Phil Dawson and the Browns have had a miserable time playing at home in recent years.
Mark Duncan / AP Enlarge
CLEVELAND — Home has been anything but sweet for the Cleveland Browns.
Since their return as an expansion team in 1999, the Browns have had a winning record at home just once in 11 seasons at their downtown stadium, where the swirling winds off Lake Erie wreak havoc with field-goal attempts and where the notorious Dawg Pound lacks its old bite.
Sunday, the Browns (0-1) will begin what they hope will be some much-needed home improvement as they host the Kansas City Chiefs (1-0), who began their season at home in refurbished Arrowhead Stadium on Monday night with a 21-14 win over San Diego.
The Browns are just 31-57 since '99 in Cleveland, where the city's die-hard sports fans are looking for something to cheer about with the Indians locked in perpetual rebuilding mode, and after a certain NBA All-Star decided to take his talents to Miami.
“You've got to win at home,” said Browns kicker Phil Dawson, the sole player remaining from Cleveland's NFL rebirth. “You want to win any of them, but the home games are the ones you've got to win. If you can hold your home court and steal a couple wins on the road, now you got a shot [at the playoffs].
“I don't want to make a bigger deal about it than it is, but right now, we just need a win because it's the next one on the schedule.”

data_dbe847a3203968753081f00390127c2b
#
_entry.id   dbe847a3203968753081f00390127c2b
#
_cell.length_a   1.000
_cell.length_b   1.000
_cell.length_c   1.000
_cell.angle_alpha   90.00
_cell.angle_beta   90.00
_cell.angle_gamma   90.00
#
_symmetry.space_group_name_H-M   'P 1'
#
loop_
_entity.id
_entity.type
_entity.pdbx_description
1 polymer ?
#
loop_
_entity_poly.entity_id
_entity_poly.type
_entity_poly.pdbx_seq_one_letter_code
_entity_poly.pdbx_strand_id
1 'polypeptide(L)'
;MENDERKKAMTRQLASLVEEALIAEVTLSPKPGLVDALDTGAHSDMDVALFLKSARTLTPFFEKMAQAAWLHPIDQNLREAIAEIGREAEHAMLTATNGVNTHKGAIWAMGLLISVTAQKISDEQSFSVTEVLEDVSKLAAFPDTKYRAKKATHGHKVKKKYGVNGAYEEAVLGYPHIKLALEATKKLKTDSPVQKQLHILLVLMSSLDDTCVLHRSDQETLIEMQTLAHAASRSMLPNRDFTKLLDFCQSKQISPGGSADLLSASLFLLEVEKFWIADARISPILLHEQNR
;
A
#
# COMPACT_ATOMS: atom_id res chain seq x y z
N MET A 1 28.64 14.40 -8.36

The Browns, who have dropped five straight home openers, feel they let victory slip away last week at Tampa Bay. Leading 14-3 late in the first half, Cleveland quarterback Jake Delhomme threw a momentum-swaying interception that set up a touchdown by the Buccaneers, who capitalized on three turnovers for a 17-14 win.
Delhomme added injury to insult by hurting his right ankle on the first-half pick. The 35-year-old missed practice this week, and his status for Sunday may not be decided until he takes the field and tests his mobility during pre-game warmups.
Delhomme wants to make a better impression this week on Cleveland fans, who have spent the past few years watching the team's quarterback carousel spin out of control and wondering when it will finally stop.
After winning just one of their first six home games last season, the Browns beat Oakland and Jacksonville to finish 3-5 at home. Not bad. Not good, either.
While playing in New Orleans, Browns linebacker Scott Fujita saw first hand what winning at home can do for a team and a region. The Saints enjoy one of the best home-field advantages in the league because their fans come to the Superdome ready to party — or to keep one going.
“You don't want to put too much importance on one game, but it's really important to set the tone for the season at home,” said Fujita, who signed as a free agent in March. “Teams who traditionally make the playoffs control their games at home. The years we were successful in New Orleans, we won almost every game at home. In the years we weren't successful, it's because we didn't win at home.
“It's a huge difference maker.”
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